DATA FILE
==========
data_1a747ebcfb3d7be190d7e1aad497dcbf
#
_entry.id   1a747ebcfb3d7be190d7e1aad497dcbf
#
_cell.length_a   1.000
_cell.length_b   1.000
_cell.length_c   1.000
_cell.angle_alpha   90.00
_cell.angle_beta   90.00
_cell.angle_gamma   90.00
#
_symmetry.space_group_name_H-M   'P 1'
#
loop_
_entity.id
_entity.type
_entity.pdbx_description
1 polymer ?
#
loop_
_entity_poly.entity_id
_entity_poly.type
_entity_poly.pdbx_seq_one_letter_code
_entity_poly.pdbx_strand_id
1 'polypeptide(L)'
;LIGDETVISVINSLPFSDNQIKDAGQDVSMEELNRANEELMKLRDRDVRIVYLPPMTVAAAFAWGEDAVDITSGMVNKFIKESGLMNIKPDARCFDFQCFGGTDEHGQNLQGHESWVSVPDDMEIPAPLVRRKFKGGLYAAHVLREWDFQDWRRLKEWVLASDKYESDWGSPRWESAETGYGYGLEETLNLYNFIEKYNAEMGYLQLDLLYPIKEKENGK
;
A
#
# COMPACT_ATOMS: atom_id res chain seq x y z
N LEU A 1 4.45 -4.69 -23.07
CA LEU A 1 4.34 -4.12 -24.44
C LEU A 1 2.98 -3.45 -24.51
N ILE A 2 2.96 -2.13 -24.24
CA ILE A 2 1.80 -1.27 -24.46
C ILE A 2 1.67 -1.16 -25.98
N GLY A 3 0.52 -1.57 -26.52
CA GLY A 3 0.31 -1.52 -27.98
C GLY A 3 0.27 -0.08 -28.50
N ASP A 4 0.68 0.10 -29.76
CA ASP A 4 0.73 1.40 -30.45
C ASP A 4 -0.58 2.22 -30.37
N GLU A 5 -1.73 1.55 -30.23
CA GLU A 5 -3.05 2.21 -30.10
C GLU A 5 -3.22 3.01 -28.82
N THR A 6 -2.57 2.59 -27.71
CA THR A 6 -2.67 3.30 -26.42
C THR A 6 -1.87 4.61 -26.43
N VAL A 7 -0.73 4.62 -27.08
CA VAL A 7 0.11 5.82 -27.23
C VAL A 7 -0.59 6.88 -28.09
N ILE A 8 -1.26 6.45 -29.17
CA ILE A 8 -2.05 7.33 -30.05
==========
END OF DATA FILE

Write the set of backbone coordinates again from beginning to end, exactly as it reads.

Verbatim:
data_1a747ebcfb3d7be190d7e1aad497dcbf
#
_entry.id   1a747ebcfb3d7be190d7e1aad497dcbf
#
_cell.length_a   1.000
_cell.length_b   1.000
_cell.length_c   1.000
_cell.angle_alpha   90.00
_cell.angle_beta   90.00
_cell.angle_gamma   90.00
#
_symmetry.space_group_name_H-M   'P 1'
#
loop_
_entity.id
_entity.type
_entity.pdbx_description
1 polymer ?
#
loop_
_entity_poly.entity_id
_entity_poly.type
_entity_poly.pdbx_seq_one_letter_code
_entity_poly.pdbx_strand_id
1 'polypeptide(L)'
;LIGDETVISVINSLPFSDNQIKDAGQDVSMEELNRANEELMKLRDRDVRIVYLPPMTVAAAFAWGEDAVDITSGMVNKFIKESGLMNIKPDARCFDFQCFGGTDEHGQNLQGHESWVSVPDDMEIPAPLVRRKFKGGLYAAHVLREWDFQDWRRLKEWVLASDKYESDWGSPRWESAETGYGYGLEETLNLYNFIEKYNAEMGYLQLDLLYPIKEKENGK
;
A
#
# COMPACT_ATOMS: atom_id res chain seq x y z
N LEU A 1 4.45 -4.69 -23.07
CA LEU A 1 4.34 -4.12 -24.44
C LEU A 1 2.98 -3.45 -24.51
N ILE A 2 2.96 -2.13 -24.24
CA ILE A 2 1.80 -1.27 -24.46
C ILE A 2 1.67 -1.16 -25.98
N GLY A 3 0.52 -1.57 -26.52
CA GLY A 3 0.31 -1.52 -27.98
C GLY A 3 0.27 -0.08 -28.50
N ASP A 4 0.68 0.10 -29.76
CA ASP A 4 0.73 1.40 -30.45
C ASP A 4 -0.58 2.22 -30.37
N GLU A 5 -1.73 1.55 -30.23
CA GLU A 5 -3.05 2.21 -30.10
C GLU A 5 -3.22 3.01 -28.82
N THR A 6 -2.57 2.59 -27.71
CA THR A 6 -2.67 3.30 -26.42
C THR A 6 -1.87 4.61 -26.43
N VAL A 7 -0.73 4.62 -27.08
CA VAL A 7 0.11 5.82 -27.23
C VAL A 7 -0.59 6.88 -28.09
N ILE A 8 -1.26 6.45 -29.17
CA ILE A 8 -2.05 7.33 -30.05